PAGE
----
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Over 1,500 delegates to attend Indian diaspora conclave in 2012

New Delhi, Aug 26, 2011: Over 1,500 delegates from across the globe are likely to participate in India's annual diaspora conclave to be held in Jaipur Jan 7-9, 2012, Vayalar Ravi, minister of overseas Indian affairs and civil aviation, said Friday.
Trinidad and Tobago Prime Minister Kamla Persad Bissessar will be the chief guest at the 10th edition of the Pravasi Bharatiya Divas (PBD). The theme of PBD 2012 will be "Global Indian-Inclusive Growth".
"We are expecting more number of participants in the PBD 2012. Over 1,500 delegates are likely to participate," Ravi said at a press conference here. Prime Minister Manmohan Singh is scheduled to inaugurate the event Jan 8, 2012 and President Pratibha Devisingh Patil will deliver the valedictory address and confer Pravasi Bhartiya Samman awards Jan 9.

Ravi said the event would provide an excellent opportunity to connect with 27-million strong Indian diaspora spread over 150 countries across the world. The Indian diaspora is the second largest expatriate community in the world after the Chinese. "The expatriate community plays an important role in the growth and development of the country. Our aim is to encourage them to play an even greater role," the minister said.

The PBD 2012 will be organised by the ministry of overseas Indian affairs in partnership with government of Rajasthan. The Confederation of Indian Industry is the institutional partner of the event. The three-day event will be held at Marriott hotel in Rajasthan's capital Jaipur, popularly called pink city. "The event will help the people from norther part of the country, especially Rajasthan, to reconnect with diaspora and go abroad and find jobs," Ravi said.

Ravi pointed out that increasingly large number of people from norther part of the country were going abroad, especially to the Gulf countries, to find gainful employment.

Indian-origin grandmother is Trinidad and Tobago's first woman PM

Port-of-Spain, May 25: Kamla Persad-Bissessar, whose forefather came here from India as an indentured labourer, has been elected the first woman prime minister of Trinidad and Tobago after the political alliance led by her emerged victorious and ended the ruling party's 43 years in power.

Persad-Bissessar's People's Partnership won 29 out of the 41 parliamentary seats in the elections held Monday. She is expected to be sworn in as prime minister Tuesday evening by President George Maxwell Richards.

A former Spanish colony, Trinidad and Tobago is located in southern Carribean. It is mainly made up of two major islands - Trinidad and Tobago - and covers over 5,120 sq km.

Fortyfour percent of the country's 1.3 million population is of Indian origin.

Persad-Bissessar, 58, a grandmother of two and a devout Hindu, said: "I am grateful for the immense support from women and women's groups across the country and to the extent that this helps to break the barriers so many competent women face.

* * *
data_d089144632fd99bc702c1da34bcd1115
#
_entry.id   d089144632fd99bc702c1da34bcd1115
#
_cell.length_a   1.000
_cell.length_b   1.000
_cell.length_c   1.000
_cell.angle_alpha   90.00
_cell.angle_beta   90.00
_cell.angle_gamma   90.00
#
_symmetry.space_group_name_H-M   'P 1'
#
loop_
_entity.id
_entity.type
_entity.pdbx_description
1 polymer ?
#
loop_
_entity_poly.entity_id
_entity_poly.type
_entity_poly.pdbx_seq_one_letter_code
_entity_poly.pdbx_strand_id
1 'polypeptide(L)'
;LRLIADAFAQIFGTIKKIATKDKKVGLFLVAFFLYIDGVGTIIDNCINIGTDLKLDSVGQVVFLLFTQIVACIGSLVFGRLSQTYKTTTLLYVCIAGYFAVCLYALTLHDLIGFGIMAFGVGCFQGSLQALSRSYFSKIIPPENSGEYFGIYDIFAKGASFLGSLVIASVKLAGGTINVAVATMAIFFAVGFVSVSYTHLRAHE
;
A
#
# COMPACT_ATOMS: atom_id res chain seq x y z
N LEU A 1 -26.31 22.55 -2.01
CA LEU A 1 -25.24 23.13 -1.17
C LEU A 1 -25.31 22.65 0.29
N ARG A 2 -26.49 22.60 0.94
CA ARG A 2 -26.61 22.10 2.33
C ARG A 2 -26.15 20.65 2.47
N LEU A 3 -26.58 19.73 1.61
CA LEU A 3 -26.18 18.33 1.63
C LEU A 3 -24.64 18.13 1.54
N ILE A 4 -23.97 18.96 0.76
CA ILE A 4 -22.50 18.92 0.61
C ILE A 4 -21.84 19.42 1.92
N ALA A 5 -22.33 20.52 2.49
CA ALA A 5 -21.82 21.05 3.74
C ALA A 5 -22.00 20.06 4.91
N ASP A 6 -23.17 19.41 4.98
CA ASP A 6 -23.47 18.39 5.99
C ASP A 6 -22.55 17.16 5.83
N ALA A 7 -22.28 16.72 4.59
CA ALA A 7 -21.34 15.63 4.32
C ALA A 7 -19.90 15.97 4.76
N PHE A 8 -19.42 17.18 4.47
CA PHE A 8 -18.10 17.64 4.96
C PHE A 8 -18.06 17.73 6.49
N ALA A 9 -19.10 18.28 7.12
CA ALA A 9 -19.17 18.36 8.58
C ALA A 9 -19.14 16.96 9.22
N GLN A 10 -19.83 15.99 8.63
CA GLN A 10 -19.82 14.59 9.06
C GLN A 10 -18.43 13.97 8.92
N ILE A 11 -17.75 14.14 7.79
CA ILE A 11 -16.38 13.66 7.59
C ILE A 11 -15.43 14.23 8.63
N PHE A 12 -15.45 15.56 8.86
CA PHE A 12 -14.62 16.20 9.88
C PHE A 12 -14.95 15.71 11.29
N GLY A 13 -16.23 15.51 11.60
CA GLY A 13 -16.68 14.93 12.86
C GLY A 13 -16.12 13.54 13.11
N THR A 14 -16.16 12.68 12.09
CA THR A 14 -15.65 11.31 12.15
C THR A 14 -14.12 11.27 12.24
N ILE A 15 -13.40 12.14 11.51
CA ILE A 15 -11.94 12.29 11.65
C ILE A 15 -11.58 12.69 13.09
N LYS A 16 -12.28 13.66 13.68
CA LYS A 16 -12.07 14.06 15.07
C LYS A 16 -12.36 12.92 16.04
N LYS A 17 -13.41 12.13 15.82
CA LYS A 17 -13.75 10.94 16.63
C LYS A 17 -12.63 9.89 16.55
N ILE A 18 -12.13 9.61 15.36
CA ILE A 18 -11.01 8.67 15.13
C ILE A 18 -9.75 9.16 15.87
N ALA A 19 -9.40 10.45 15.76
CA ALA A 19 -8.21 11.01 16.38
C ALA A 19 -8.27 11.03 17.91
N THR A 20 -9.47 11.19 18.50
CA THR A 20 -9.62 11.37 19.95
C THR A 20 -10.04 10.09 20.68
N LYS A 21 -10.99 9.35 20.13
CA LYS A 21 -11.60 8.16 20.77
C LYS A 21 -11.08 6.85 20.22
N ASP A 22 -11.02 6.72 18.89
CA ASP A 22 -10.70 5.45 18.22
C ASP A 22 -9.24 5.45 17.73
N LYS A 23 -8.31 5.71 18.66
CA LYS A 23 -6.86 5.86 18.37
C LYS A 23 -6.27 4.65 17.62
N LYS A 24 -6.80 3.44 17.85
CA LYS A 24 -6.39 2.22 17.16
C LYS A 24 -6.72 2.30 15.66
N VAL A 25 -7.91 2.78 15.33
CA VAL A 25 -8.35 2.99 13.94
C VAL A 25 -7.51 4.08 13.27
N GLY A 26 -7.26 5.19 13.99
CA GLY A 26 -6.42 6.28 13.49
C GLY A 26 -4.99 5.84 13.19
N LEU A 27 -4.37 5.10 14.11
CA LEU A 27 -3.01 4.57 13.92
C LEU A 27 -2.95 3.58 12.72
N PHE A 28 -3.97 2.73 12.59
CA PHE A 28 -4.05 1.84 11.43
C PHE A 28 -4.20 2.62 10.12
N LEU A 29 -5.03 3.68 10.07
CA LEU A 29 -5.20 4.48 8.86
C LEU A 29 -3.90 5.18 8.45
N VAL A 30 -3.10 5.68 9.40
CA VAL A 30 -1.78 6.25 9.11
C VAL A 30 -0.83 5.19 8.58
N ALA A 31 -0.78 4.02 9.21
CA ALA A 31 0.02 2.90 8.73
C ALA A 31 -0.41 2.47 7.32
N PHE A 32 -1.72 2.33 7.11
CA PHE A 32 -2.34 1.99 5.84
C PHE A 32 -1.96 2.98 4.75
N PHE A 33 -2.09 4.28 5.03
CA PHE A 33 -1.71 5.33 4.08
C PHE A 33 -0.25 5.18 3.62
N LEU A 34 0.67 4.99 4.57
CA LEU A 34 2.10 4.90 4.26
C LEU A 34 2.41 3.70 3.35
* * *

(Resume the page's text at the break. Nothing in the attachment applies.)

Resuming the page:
"I celebrate this victory on their behalf. But the picture is much larger than any single group and those very women would be the first to acknowledge that."

Outgoing Prime Minister Patrick Manning conceded defeat after being in power since 2002.

Persad-Bissessar, who was born April 22, 1952, was a topper in law school and did her masters in business administration and diploma in education from the University of the West Indies. She was the first woman attorney general and also served as minister of legal affairs as well as minister of education.

Her forefather was among the 148,000 Indian labourers who were brought here between 1845 and 1917 to work on sugar and cocoa plantations.

Persad-Bissessar, who has represented her Siparia constituency for 15 years, had held the reins of power during the absence of then prime minister Basdeo Panday.

She has become the first woman to lead any political party in oil-rich Trinidad and Tobago. Her meteoric rise began Jan 24 last year when she successfully challenged her mentor, Basdeo Panday, for the leadership of the United National Congress which he had founded 20 years ago.

Prime Minister Patrick Manning broke with tradition and dissolved the 41-seat parliament April and called for general elections May 24, some 30 months before it was due constitutionally.

For the first time since independence in August 1962, a coalition of four other parties joined to confront the ruling People's National Movement which has been in power for 43 years.

The five parties are Persad-Bissessar's United National Congress, Congress of the People (COP), the National Joint Action Committee, Tobago Organization of Peoples, and the Movement for Social Change.

These parties came under the banner of the "People's Partnership", with each party maintaining its own symbol on the ballot paper.

The election was fought on several issues including massive corruption in all sectors of the national economy, the lack of medical facilities, a total breakdown in the infrastructural capacity and the mismanagement of the nation. Rising crime with over 3,000 people being murdered over the last eight years was also an issue.

COP chief Winston Dookeran said: "Everyone who wants a change, wants a better Trinidad and Tobago is welcome in the People's Partnership".

"Today, we begin the business of government as we build a partnership of interests on a wide of range of national issues-safety and security, economic development, justice and the well-being of our citizens, and introduce a new face of governance for our beloved country."


Ahead of Trinidad polls, Indian-origin politician threatened

Kamla Persad-Bissessar, an Indian-origin woman who leads a coalition that seems poised to win snap elections in Trinidad and Tobago, has been threatened with assassination, police said.      Read More...




Mrs. Kamla Persad Bissessar